If the likes of Nadine “I-heart-depriving-women-of-the-right-to-determine-the-course-of-their-own-lives” Dorries and co. are to be believed, the real problem with thongs and padded bras being marketed at young girls and pop culture being defined by women writhing around half naked is that it encourages children and teenagers to have sex. Thus quoth Dorries:
From teenage magazines which promote the ‘sexual position of the week’ to porn channels, lads’ mags, computer images, TV, films and provocative advertising, each with the drip, drip effect and eventual acceptance that this is ‘normal’ behaviour.
For these right-wing, often conservative Christian types, the commercialised vision of sex being thrust in kids’ faces is dangerous because their view of “normal” has no place for anything other than sex between one man and one woman, bound together for life, who are willing to accept the tiny wee bundle of a consequence that may result. Sex for pleasure, sex outside relationships, sex that results in abortion – any sexual activity that deviates from their norm – is a sinful, threatening act that tears another rip in the moral fabric of a fading social order they are doing their darnedest to resurrect. This kind of sex is dark and dirty, while children are pure and innocent. By bringing the sinful world of sex into childhood, we defile our children.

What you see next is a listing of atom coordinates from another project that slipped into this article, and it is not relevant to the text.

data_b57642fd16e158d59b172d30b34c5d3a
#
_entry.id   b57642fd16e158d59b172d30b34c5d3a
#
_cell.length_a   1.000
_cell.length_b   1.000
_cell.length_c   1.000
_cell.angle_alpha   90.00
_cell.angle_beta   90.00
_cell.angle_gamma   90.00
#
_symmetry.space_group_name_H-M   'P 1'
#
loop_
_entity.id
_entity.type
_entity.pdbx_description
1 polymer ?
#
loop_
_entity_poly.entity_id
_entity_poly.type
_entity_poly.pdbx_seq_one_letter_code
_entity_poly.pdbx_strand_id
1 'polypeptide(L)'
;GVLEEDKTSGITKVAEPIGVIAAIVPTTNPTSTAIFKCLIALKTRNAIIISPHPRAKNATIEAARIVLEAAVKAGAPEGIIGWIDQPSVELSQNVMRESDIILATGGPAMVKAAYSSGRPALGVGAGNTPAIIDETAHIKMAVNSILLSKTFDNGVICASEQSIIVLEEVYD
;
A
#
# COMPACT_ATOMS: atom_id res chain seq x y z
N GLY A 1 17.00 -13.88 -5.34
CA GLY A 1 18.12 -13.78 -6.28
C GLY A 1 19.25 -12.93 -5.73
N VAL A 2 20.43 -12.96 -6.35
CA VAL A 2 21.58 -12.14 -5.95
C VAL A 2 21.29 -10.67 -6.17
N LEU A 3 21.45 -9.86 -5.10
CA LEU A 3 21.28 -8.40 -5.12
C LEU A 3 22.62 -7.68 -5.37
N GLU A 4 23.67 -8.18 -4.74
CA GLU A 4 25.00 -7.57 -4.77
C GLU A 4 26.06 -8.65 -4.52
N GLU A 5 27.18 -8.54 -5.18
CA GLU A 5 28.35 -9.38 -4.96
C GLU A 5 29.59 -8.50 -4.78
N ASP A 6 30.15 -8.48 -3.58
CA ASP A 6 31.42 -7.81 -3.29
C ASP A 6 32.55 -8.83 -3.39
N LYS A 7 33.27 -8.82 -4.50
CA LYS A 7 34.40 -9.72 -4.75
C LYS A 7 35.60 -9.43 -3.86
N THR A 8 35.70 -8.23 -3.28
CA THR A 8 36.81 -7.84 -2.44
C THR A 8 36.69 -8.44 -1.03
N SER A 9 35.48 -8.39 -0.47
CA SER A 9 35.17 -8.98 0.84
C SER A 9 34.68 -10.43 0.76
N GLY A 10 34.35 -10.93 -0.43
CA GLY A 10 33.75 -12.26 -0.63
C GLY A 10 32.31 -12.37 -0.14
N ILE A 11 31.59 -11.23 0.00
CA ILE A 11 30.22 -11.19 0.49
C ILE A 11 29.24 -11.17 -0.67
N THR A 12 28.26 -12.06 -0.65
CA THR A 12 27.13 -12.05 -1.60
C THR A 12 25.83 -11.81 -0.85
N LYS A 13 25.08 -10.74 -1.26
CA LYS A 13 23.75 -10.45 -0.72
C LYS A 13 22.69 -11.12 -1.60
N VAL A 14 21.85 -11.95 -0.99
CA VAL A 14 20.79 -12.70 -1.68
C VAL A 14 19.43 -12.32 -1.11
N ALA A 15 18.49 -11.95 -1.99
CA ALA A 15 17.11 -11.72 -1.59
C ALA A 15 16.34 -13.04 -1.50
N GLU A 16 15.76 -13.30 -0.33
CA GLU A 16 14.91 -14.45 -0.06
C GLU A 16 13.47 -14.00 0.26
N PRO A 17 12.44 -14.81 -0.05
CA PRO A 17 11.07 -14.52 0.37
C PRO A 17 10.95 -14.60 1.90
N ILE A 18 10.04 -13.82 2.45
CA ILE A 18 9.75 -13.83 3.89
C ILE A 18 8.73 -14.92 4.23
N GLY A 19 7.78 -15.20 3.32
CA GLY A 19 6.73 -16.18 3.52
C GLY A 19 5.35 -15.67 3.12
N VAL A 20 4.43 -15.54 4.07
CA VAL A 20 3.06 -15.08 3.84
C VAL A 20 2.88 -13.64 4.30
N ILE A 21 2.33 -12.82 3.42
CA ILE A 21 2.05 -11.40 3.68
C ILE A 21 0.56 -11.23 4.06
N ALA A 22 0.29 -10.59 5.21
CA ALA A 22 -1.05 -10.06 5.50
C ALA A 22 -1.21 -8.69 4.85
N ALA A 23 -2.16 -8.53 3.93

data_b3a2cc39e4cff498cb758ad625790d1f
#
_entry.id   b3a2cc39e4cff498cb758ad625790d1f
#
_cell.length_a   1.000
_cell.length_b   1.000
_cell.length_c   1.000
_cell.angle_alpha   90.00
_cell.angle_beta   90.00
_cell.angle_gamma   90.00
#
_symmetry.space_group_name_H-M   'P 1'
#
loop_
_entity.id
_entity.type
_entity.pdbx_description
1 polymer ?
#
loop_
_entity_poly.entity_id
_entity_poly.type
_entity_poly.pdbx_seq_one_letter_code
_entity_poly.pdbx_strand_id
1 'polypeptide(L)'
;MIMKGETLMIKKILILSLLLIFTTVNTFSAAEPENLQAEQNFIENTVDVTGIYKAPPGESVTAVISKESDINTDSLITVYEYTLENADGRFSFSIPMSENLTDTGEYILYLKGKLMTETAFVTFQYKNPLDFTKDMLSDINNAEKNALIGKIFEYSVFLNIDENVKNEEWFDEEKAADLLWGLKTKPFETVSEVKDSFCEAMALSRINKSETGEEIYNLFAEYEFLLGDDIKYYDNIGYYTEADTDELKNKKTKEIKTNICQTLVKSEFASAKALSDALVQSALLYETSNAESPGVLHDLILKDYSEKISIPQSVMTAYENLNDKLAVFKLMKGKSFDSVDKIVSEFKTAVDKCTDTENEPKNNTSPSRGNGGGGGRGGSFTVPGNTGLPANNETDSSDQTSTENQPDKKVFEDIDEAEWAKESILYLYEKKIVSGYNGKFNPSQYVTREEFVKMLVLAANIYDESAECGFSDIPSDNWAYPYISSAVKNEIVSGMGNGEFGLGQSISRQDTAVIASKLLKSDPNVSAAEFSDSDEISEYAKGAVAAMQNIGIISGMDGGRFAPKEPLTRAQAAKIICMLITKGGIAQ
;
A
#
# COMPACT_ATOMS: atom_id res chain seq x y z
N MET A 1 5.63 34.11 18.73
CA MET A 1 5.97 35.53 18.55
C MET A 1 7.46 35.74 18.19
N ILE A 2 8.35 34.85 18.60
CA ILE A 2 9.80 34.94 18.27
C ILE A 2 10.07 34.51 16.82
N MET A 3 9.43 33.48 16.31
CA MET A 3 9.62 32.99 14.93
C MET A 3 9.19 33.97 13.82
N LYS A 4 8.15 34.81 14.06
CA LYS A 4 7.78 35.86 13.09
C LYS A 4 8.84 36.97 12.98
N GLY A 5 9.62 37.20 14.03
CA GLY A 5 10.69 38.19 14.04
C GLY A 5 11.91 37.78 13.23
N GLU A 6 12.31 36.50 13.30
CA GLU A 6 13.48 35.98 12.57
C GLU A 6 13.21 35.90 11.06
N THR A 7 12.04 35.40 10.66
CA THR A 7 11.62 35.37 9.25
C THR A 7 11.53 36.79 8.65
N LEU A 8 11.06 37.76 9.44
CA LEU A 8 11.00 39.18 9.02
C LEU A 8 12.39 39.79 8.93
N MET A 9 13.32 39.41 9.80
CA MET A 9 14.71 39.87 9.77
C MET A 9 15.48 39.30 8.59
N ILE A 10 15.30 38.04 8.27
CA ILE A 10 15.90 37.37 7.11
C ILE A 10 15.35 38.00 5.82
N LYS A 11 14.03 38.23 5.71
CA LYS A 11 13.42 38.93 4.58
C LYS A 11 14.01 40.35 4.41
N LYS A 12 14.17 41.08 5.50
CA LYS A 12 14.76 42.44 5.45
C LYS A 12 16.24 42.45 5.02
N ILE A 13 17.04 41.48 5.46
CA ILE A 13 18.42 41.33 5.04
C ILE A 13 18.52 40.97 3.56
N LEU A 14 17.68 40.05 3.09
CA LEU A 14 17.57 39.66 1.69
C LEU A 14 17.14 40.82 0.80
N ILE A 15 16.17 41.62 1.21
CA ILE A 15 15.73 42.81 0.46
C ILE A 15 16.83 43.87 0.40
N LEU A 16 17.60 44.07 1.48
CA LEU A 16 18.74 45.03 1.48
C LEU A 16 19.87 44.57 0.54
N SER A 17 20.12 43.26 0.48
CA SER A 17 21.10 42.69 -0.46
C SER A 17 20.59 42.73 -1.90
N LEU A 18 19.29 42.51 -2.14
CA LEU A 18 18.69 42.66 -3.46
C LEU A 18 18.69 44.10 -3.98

But here’s the news: sex isn’t inherently dark or dangerous. It isn’t inherently anything. It’s up to us how we choose to define it.
Personally, I don’t think there’s anything inherently wrong with children and young people engaging in sexual activity with each other. I’ve had sexual feelings since I was at primary school, I got up to things with friends that I guess I would have termed sexual activity if I had known what that was, and I first had a sexual experience requiring the use of contraception when I was 15 (Dorries would probably have called it “losing my virginity”, something that never existed in the first place). None of this did me any harm whatsoever. Why? Because both I and my partners wanted to do what we did, we were not coerced in any way, we had a nice time and we had no reason to view what we did in a negative light.
If I had engaged in sexual activity because I felt it was my role as a girl to sexually entertain my male peers, that would have been wrong. It may have done me harm. If I had been forced to engage in sexual activity because my male peers thought they were entitled to use me in that way, it would have been wrong. It would definitely have done me harm.
For me, these are the issues we should really be focusing on when we talk about the “sexualisation of children”. The cultural message being pushed on our kids and young people right now through the marketing of a very narrow brand of adult sexiness isn’t “Have sex, it’s great!”, it’s “If you’re a girl, you should be displaying and using your body to sexually please men – that’s what makes you female!” and, to a lesser extent, “If you’re a boy, you should be demanding and getting sexual attention from girls – that’s what makes you male!”.
The problem isn’t sex: it’s sexism. And heterocentrism, transphobia and homophobia. All mixed up with a heavy dollop of capitalism. That’s not a problem you deal with by restricting children’s access to sex education and teaching them to “just say no”.